Loving the Neighborhood Mosque—on Its Own Terms
Image: LoboStudio Hamburg / Unsplash

It was a hot day, even for October. As the temperature rose into the upper 80s, Rich Reaves, the youth pastor at Houston’s Lifepath Church, looked across the church parking lot at the adjacent field. On any other day, there might be a few students from the youth group kicking a soccer ball around. Today, it was filled with the cars of visitors to the mosque next door. From where he stood, Reaves could see a cloud of dust rising up from the dry land, coating the cars with a layer of brown-red dirt—and as he watched, an idea formed in his mind.

Before the day was up, he and the youth group began washing windshields.

It’s not unusual, of course, to see church youth groups doing service work—from nursing home visits to school beautification projects, local missions are a part of most every church. But what about when the mission field is a mosque? Over the past several years, some Christian preachers have issued warnings about the “dangers” of Islam, leaving many churches wondering how to approach their Muslim neighbors. Should we lock the doors out of fear? Should we evangelize? Should we simply wait for God to move?

For Lifepath, these questions are all too familiar; when they moved into the area a few years ago, they knew they were relocating to a diverse community. But after several years of living next door to a school with Turkish roots on one side and to a large mosque on the other, they decided to do something radical: meet their neighbors’ needs where they were at. And in this particular case, “where they were at” was the church’s eight-acre soccer field.

The charter school next door, with its multi-ethnic student body, was the church’s first opportunity for outreach. The field provided a place for students to meet after school, and the youth group grew because of it. As more kids started attending Lifepath, Reaves started looking for new ways for the youth to serve.

Pulling out of the parking lot one day, Reaves drove by the mosque on the other side of the church and wondered if there was a way to connect. Soon afterwards, he reached out and learned about a two-week event the mosque was hosting that was expected to bring thousands of attendees. Reaves jumped at the chance, offering up the soccer field for overflow parking. Weeks later, as visitors made their way to the mosque each morning of the event, church members greeted them and passed out bottled water. The windshield-washing was just their way of going the second mile.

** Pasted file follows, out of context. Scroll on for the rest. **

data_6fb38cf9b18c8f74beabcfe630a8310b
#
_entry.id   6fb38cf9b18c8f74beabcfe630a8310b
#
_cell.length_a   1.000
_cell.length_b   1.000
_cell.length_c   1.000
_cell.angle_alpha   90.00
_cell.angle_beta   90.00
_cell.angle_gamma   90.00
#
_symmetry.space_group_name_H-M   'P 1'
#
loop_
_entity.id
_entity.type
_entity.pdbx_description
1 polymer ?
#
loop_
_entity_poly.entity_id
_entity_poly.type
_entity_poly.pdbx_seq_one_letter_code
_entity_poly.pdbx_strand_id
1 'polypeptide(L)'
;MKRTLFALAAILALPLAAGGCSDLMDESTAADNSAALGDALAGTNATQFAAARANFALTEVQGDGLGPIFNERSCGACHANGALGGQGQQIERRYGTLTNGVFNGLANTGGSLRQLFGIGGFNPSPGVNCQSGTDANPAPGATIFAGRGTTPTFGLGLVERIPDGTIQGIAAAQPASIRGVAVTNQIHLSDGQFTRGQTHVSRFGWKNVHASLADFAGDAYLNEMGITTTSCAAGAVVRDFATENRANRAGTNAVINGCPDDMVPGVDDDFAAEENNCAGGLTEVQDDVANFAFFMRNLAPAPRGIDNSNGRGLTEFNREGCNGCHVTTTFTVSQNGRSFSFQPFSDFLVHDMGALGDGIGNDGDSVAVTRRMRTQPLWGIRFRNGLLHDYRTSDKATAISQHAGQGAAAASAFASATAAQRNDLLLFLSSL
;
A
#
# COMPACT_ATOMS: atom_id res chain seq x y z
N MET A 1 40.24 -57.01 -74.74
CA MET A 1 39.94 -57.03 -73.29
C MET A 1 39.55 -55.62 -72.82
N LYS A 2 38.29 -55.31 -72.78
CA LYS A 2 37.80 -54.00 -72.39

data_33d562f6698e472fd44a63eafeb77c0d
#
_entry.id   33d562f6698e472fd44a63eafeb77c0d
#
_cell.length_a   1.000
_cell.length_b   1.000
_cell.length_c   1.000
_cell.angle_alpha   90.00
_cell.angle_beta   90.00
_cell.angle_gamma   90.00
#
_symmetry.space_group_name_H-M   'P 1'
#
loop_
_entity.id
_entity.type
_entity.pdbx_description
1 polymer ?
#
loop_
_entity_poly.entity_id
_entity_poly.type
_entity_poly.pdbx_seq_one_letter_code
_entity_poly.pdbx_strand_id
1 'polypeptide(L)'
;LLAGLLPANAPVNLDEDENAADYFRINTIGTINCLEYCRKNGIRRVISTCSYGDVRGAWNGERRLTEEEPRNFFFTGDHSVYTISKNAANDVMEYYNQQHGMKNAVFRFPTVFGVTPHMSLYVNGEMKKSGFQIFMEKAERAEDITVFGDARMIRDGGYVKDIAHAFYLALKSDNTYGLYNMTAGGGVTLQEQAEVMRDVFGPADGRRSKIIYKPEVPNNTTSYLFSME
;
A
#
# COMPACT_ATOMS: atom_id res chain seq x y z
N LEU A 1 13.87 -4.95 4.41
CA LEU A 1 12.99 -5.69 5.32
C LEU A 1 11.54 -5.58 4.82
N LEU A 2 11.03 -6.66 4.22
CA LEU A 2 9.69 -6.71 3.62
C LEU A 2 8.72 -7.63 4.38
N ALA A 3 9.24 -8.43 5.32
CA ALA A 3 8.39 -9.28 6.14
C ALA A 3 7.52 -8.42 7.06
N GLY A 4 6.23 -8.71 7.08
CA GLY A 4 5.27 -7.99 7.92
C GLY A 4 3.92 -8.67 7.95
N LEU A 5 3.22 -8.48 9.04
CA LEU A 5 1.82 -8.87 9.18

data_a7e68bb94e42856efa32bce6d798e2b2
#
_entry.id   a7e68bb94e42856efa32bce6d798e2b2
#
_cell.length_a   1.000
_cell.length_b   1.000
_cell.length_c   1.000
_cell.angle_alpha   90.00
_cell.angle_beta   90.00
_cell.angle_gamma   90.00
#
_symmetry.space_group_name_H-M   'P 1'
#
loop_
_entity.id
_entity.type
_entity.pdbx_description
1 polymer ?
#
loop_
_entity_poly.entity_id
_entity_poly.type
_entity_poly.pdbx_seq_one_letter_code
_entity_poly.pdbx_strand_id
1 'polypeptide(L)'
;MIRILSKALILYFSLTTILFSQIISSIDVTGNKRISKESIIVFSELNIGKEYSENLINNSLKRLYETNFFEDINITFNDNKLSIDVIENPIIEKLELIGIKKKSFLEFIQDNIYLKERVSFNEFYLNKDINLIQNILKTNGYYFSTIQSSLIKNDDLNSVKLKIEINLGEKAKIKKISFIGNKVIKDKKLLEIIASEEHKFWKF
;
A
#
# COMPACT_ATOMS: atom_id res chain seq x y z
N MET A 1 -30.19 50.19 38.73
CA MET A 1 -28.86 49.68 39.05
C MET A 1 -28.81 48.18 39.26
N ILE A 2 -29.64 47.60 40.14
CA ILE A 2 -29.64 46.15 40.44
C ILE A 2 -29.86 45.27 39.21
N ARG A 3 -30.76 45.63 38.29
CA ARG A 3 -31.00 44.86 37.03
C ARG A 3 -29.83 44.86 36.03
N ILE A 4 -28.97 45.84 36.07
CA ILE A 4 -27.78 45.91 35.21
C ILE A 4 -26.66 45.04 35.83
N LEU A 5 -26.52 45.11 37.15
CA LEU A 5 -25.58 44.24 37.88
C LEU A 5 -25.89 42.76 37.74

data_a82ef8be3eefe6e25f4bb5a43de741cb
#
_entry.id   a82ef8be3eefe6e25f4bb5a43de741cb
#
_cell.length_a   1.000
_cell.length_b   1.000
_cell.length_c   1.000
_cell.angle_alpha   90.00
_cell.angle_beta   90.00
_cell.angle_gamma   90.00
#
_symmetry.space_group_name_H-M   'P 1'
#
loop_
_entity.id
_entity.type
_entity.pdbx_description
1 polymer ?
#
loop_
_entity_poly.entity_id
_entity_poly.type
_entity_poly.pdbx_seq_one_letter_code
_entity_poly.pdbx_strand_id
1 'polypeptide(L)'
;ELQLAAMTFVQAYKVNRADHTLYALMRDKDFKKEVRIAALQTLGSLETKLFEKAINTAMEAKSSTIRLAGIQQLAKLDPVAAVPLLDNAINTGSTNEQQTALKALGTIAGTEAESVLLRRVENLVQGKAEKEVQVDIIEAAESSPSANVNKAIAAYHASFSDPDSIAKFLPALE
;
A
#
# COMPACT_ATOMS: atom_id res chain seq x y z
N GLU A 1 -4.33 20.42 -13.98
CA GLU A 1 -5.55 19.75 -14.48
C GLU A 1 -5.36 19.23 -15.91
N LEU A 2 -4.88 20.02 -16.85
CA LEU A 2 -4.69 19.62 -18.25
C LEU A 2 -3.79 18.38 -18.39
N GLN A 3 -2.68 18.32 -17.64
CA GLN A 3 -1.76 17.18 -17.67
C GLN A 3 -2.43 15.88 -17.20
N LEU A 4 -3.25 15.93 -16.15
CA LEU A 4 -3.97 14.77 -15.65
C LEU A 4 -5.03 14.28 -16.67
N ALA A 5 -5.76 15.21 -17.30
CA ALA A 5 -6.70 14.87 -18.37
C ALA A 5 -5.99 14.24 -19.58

Reaves, along with Lifepath Church’s Senior Pastor Elliott Scott, said that while no one in the church voiced any specific concerns about the ways in which they were befriending their Muslim neighbors, the church leadership still chose to address any potential Islamaphobia in the congregation through education. They showed a film about Islam by a former Muslim and also took church members to the mosque for tours.

“Some of the students were a little nervous at first,” Reaves said. “But any hesitancy wasn’t about them being Muslim, but more about the fear of the unknown. We just focused on what we could learn from them.”

Scott said the only pushback they received on their efforts was an anonymous call from someone living in the area who viewed the large number of mosque visitors as a threat.

“That’s not the New Testament I read, not the Jesus I follow . . . to be afraid of our enemies,” Scott said. “And you know, these folks haven’t done anything to me to deserve the name ‘enemy,’ either.”

Reaves explained that while some Christians may have a fear of Muslims, it often works the other way around as well—something for congregations to keep in mind in their outreach efforts. As an example, he referenced the imposing black iron fence surrounding the mosque next to Lifepath.

“The reason they have a fence around their compound isn’t because we should be afraid of them, but because they’re afraid of us,” Reaves said.

Scott said that the church’s decision to reach out to the Muslims in their community is motivated by Jesus’ commandment to love one’s neighbor, not necessarily by evangelism. Pointing to the story of the Good Samaritan, he emphasizes that the man chooses to help the victim without regard to their cultural and religious differences. The fact that Samaritans were despised and often mistreated by the Jewish people of Jesus’ day didn’t stop him from helping someone who could easily have been considered his “enemy.”

The two Lifepath pastors said that throughout their experience, various other Bible passages have come to mind as well. The image of Jesus washing his disciples’ feet, for instance, inspired the washing of the windshields, and on one of the evenings, a pre-teen Egyptian boy who found himself at Lifepath looking for his parents reminded Reaves of the boy Jesus being left behind at the temple. “The way they traveled together, you could see how it could happen,” Reaves said, adding that they were able to locate the boy’s family and reunite them that same night.

The love that Lifepath has shown to its Muslim neighbors has come back to the church from the other direction, too. Reaves echoed Scott’s sentiments about how he has been treated by both the mosque members and visitors alike: “I was humbled by how much respect they were giving me,” he said.

Today, Lifepath continues to share a parking lot and a soccer field with its two neighbors. And whomever they come in contact with, whatever religious background they have, they offer the same gift they always have—the Good Samaritan’s open hand.

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